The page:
Most patients who undergo these procedures can be extubated in the operating room. Most patients are transferred to the surgical floor postoperatively, but an overnight stay in the ICU is occasionally recommended. To reduce fluid overload, most thoracic patients are kept on the dry side. Unless the patient is not eating at all, the intravenous fluids are maintained at a minimum.

Chest tubes are monitored for both air leak and fluid drainage every 8 hours. Blood work is usually performed once on the following day to assess the hemoglobin and renal function. Postoperative chest radiography is routine. Unless the patient has a problem, some surgeons obtain radiographs only before and after removal of a chest tube. [16]

Most patients need good pain control. Today, patient-controlled analgesia (PCA) and an epidural catheter are routinely available in most hospitals and helps ease the pain for several days following the procedure. Once the chest tubes are removed, the patient can receive oral narcotics augmented with nonsteroid anti-inflammatory drugs (NSAIDS). If epidural catheters are unable to be placed or are contraindicated, pain pumps can be placed in the operating room just prior to closure.

Other factors in postsurgical care include chest physiotherapy, tracheal suctioning, and ambulation. To prevent atelectasis, incentive spirometry is vital and should be a part of preoperative teaching. The cardiovascular system also has to be closely monitored after surgery. Arrhythmias and myocardial infarction can occur; thus, cardiac monitoring for the first 48 hours is required. The incidence of cardiac complications is higher in elderly patients and in those with preexisting cardiac risk factors.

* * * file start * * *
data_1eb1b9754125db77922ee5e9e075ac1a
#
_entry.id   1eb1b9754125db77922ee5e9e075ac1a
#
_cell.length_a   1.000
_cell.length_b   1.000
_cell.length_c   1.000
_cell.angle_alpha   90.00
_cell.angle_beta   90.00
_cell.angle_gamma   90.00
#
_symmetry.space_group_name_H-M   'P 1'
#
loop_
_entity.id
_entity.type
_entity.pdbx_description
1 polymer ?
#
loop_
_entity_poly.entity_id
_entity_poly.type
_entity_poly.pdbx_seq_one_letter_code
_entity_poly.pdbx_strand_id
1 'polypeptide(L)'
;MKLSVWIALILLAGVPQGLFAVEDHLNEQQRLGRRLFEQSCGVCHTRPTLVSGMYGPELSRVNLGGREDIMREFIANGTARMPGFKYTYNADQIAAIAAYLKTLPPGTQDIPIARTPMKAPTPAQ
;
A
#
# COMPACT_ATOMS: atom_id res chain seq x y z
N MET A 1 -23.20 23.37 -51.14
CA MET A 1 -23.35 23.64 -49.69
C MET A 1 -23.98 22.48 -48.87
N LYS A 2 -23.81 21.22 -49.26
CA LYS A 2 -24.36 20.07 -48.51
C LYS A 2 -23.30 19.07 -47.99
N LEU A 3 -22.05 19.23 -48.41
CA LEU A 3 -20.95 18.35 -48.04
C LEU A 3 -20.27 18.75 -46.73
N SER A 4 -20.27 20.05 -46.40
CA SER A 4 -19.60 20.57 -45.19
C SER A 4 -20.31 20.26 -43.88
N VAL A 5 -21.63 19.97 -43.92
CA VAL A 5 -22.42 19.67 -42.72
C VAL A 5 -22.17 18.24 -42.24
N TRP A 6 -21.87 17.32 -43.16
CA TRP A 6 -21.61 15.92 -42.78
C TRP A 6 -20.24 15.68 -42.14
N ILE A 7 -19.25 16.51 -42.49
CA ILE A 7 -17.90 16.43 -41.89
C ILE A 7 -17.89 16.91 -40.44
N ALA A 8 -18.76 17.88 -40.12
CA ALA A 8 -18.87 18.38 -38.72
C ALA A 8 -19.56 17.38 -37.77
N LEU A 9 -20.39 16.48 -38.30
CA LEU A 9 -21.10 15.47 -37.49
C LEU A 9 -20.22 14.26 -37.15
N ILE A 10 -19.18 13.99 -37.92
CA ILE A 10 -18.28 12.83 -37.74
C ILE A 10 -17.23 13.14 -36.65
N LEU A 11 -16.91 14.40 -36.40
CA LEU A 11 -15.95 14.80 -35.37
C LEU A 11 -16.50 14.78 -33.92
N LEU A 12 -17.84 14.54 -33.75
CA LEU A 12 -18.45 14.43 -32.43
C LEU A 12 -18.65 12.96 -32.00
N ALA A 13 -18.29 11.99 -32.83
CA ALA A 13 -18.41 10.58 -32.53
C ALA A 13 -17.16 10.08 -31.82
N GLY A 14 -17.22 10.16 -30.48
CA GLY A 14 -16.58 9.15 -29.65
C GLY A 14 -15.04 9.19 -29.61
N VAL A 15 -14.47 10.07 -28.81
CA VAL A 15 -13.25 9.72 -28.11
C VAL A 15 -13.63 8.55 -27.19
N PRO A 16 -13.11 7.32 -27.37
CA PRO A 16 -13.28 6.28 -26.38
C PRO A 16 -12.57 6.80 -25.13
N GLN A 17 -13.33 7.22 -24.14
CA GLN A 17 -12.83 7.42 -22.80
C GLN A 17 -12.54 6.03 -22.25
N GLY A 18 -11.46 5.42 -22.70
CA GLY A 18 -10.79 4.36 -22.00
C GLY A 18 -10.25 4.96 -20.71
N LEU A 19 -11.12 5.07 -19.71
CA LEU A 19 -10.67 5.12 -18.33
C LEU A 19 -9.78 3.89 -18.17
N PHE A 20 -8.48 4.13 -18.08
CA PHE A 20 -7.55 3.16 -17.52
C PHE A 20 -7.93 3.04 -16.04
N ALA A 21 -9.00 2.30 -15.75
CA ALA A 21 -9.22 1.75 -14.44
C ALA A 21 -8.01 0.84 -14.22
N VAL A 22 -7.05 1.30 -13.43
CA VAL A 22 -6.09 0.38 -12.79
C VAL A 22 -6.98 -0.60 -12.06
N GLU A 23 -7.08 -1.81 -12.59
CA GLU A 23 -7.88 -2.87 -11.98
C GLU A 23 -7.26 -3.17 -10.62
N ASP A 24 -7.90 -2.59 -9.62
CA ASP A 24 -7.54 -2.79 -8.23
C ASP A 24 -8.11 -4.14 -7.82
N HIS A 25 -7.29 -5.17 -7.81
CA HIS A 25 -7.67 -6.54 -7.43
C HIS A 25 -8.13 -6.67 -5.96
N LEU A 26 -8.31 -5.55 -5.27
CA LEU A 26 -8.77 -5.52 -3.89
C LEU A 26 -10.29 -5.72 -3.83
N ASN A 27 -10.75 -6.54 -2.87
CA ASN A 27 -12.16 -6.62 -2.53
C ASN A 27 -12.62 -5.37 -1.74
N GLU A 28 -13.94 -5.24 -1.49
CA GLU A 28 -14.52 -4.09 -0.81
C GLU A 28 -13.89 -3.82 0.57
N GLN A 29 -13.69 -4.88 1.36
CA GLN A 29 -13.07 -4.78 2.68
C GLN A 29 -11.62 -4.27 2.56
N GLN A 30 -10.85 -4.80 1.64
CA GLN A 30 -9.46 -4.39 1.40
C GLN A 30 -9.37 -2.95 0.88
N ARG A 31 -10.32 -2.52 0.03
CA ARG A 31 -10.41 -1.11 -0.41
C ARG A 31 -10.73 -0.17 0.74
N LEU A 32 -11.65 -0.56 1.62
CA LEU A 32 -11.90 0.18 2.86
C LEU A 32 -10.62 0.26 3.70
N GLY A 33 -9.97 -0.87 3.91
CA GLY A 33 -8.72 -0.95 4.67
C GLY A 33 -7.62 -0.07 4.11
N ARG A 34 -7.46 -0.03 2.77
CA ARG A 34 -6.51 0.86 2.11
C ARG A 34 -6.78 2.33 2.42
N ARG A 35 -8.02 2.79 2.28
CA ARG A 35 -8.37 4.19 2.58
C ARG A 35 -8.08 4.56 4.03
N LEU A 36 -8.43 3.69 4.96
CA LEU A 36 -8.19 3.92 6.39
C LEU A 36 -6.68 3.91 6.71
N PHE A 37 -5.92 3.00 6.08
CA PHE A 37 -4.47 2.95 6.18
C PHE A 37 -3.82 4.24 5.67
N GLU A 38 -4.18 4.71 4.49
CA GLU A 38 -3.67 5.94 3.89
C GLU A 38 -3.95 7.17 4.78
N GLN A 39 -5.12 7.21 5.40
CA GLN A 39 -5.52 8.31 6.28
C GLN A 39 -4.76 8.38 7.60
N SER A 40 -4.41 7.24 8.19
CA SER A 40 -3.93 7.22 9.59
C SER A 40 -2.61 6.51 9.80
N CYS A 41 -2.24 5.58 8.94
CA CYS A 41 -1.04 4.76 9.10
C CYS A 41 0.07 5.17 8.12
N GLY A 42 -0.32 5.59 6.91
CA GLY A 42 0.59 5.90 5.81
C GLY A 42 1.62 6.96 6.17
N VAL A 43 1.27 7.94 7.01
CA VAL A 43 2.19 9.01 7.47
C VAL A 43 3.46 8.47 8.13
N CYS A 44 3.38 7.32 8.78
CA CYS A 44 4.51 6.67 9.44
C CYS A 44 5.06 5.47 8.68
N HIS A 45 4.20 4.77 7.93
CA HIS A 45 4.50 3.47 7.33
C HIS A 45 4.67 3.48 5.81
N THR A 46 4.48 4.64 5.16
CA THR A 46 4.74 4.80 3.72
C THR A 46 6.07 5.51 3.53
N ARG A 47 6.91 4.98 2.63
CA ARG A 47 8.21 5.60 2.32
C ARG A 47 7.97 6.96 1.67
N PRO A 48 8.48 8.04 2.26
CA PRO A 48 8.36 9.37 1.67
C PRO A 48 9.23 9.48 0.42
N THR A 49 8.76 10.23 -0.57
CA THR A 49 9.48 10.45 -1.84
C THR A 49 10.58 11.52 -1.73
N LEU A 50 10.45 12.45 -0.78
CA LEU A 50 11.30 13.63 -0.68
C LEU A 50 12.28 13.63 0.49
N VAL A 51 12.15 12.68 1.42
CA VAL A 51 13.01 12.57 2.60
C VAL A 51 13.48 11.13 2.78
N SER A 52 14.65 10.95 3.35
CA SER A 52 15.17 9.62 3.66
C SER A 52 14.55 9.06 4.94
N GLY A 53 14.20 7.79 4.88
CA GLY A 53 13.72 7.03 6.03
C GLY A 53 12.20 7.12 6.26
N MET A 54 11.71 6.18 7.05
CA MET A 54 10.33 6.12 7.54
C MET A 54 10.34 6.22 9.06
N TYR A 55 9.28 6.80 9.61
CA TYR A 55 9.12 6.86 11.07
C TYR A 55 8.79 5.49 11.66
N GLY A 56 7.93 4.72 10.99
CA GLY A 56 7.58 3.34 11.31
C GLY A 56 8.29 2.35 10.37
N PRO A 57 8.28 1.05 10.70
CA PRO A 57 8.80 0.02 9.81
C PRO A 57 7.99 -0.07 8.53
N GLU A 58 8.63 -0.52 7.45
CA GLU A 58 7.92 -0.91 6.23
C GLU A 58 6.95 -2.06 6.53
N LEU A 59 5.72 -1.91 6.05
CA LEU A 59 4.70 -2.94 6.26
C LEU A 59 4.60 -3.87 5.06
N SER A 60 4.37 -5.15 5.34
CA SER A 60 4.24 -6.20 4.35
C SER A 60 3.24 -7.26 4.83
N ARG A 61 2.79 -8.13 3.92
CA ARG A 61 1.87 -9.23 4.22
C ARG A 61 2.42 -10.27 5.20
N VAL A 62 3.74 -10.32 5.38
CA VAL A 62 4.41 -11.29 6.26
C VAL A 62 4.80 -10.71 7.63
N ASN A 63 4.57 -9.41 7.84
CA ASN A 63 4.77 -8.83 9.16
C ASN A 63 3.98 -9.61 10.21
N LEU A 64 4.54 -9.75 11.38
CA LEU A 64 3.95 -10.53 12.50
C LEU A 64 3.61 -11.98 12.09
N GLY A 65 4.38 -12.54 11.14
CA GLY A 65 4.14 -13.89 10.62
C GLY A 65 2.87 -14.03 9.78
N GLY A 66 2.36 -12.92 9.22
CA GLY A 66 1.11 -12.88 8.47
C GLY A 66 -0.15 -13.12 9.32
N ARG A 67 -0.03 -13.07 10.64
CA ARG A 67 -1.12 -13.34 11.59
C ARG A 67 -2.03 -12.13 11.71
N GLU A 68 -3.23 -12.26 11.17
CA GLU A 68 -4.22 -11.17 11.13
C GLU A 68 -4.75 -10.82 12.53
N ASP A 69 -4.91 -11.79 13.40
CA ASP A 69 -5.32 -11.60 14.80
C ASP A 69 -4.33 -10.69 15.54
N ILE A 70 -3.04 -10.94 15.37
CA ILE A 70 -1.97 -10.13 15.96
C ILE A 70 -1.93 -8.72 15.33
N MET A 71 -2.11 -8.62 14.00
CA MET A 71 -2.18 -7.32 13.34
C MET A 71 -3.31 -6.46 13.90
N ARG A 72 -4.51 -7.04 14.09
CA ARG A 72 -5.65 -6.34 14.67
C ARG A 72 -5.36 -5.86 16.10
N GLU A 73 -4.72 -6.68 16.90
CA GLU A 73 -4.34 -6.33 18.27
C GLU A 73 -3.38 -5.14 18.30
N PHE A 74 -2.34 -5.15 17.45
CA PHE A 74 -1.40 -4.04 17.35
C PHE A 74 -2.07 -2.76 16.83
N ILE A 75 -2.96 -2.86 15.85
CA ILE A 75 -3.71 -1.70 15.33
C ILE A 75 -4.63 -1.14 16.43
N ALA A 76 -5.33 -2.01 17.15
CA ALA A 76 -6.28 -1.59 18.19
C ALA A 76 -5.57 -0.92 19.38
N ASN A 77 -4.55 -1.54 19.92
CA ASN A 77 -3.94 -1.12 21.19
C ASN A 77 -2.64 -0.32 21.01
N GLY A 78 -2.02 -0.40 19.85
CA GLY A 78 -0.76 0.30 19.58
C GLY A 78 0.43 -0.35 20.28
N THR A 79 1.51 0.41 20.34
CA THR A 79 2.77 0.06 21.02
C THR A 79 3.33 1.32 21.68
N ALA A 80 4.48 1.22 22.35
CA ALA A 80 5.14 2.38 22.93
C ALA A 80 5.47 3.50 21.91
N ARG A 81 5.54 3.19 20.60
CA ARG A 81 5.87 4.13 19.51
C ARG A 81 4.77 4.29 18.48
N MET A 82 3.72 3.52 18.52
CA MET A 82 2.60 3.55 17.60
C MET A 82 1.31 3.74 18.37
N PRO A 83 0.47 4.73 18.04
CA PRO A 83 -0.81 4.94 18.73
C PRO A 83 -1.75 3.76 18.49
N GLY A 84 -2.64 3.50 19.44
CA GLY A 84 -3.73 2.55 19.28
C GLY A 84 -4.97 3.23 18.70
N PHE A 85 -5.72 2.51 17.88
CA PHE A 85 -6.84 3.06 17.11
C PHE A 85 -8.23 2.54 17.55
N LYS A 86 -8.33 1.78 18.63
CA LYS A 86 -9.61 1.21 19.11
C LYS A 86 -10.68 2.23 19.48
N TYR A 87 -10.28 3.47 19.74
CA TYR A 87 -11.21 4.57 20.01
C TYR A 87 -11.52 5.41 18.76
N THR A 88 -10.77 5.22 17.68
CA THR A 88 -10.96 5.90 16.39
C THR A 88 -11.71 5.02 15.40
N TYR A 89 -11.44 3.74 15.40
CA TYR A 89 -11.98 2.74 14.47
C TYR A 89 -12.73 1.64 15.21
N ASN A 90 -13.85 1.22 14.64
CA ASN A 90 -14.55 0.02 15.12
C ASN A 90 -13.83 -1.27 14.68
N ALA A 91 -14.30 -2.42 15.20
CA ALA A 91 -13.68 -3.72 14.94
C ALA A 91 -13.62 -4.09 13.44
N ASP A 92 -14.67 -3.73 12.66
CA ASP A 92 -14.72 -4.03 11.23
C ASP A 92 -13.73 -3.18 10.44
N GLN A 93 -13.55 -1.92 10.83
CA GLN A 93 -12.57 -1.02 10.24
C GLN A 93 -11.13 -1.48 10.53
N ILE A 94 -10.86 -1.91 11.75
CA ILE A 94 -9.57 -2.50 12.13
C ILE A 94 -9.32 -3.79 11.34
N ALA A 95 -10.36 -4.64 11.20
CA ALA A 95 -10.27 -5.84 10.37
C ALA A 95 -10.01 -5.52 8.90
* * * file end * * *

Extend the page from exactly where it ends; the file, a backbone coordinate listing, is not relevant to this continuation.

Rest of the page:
Most patients remain in the hospital until the chest tubes have been removed and they are able ambulate and at least tolerate a semi-solid diet. Occasionally, patients are discharged with chest tubes remaining owing to a prolonged air leak.

Physical therapy is a vital component of postoperative care and should be encouraged.

Deep vein thrombosis prophylaxis is highly encouraged even if patients are ambulatory.

Since most thoracic surgery patients are present or past smokers, oxygen and nebulizer therapy are common.

The average stay after a thoracotomy procedure varies from 3-5 days, but patients who undergo segmentectomy via VATS may be able to go home sooner pending resolution of their air leak. Several series show that VATS allows for rapid recovery, is associated with significantly less pain, and reduces postoperative complications.

Irrespective of the type of surgery, most patients need a prescription-strength pain medication for a few weeks at home. Others may benefit from a fentanyl patch.

All patients are seen within 1-2 weeks after discharge. At the first postoperative visit, the staples (if placed) may be removed and a wound check is performed. Chest radiography is performed to assess for full lung expansion, pneumothorax, or pleural effusion. If the surgery was performed for a benign tumor or bronchiectasis, subsequent follow-up is with a pulmonologist. If the mass removed was malignant, continued follow-up with both the surgeon and an oncologist is common.

All patients are encouraged to continue with physical therapy.